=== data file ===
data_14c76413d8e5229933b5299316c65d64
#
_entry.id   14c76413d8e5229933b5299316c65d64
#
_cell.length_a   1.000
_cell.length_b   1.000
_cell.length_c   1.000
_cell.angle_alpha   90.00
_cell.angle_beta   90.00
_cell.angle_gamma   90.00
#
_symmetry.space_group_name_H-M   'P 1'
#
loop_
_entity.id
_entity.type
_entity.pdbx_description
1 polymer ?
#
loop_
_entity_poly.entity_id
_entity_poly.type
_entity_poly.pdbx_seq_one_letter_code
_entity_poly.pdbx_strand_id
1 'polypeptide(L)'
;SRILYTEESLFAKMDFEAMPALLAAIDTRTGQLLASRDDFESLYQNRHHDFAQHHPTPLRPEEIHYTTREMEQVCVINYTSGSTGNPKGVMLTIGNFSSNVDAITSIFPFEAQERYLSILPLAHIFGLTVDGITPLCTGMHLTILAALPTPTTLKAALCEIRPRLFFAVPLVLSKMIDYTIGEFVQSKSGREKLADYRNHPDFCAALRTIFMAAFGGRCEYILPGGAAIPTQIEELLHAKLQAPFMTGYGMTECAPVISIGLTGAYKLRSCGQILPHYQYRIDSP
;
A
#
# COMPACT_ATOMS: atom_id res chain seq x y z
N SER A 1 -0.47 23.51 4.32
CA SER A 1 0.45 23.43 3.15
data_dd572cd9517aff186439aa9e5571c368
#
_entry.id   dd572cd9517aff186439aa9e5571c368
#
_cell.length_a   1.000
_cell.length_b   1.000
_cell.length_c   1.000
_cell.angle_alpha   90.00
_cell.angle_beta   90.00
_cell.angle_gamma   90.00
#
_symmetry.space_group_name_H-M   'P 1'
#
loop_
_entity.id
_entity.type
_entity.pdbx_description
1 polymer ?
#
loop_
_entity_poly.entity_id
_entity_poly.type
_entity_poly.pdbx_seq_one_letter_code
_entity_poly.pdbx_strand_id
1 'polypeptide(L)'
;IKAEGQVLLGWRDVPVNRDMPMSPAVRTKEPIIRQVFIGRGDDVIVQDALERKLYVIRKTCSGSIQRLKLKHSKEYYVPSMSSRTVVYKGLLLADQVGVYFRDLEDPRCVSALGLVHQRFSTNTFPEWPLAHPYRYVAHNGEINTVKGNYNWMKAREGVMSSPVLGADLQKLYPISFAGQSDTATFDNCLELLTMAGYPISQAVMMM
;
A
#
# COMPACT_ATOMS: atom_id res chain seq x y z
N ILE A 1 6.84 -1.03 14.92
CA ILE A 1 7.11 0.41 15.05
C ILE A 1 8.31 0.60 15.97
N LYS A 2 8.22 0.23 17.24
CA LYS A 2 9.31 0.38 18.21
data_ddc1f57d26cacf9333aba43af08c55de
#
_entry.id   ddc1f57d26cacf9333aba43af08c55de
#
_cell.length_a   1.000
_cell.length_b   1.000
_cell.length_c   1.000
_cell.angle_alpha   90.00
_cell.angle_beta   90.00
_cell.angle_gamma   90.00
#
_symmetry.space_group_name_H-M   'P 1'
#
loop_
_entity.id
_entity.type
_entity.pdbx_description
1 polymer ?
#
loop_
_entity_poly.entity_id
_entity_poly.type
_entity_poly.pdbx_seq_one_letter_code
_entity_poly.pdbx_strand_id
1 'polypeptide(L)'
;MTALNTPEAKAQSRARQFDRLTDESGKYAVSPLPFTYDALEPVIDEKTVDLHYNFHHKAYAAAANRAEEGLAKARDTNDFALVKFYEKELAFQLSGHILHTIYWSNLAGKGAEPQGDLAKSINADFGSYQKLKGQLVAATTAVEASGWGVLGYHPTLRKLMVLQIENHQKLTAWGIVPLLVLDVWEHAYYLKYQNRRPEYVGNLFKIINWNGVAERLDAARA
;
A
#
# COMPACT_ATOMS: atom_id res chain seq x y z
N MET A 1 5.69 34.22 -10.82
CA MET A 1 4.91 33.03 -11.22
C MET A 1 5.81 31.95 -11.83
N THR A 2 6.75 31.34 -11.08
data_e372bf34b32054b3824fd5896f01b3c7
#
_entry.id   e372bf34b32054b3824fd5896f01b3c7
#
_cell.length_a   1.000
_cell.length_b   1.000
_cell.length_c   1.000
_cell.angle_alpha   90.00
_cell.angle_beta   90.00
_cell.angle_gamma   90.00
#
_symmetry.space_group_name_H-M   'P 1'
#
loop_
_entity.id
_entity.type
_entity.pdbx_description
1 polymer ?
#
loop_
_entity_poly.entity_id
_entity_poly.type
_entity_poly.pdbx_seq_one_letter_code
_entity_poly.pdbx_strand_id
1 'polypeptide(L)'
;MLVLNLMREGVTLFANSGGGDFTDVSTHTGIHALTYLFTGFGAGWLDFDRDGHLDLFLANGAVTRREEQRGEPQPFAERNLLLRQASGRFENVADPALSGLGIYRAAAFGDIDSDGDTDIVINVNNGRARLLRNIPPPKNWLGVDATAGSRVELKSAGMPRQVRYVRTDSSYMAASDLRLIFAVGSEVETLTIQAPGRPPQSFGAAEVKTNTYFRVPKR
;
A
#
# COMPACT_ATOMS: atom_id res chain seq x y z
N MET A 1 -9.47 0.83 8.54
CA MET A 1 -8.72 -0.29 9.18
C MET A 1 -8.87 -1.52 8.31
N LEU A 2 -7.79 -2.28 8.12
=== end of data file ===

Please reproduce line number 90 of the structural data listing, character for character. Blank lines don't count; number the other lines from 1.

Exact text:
_entity_poly.pdbx_seq_one_letter_code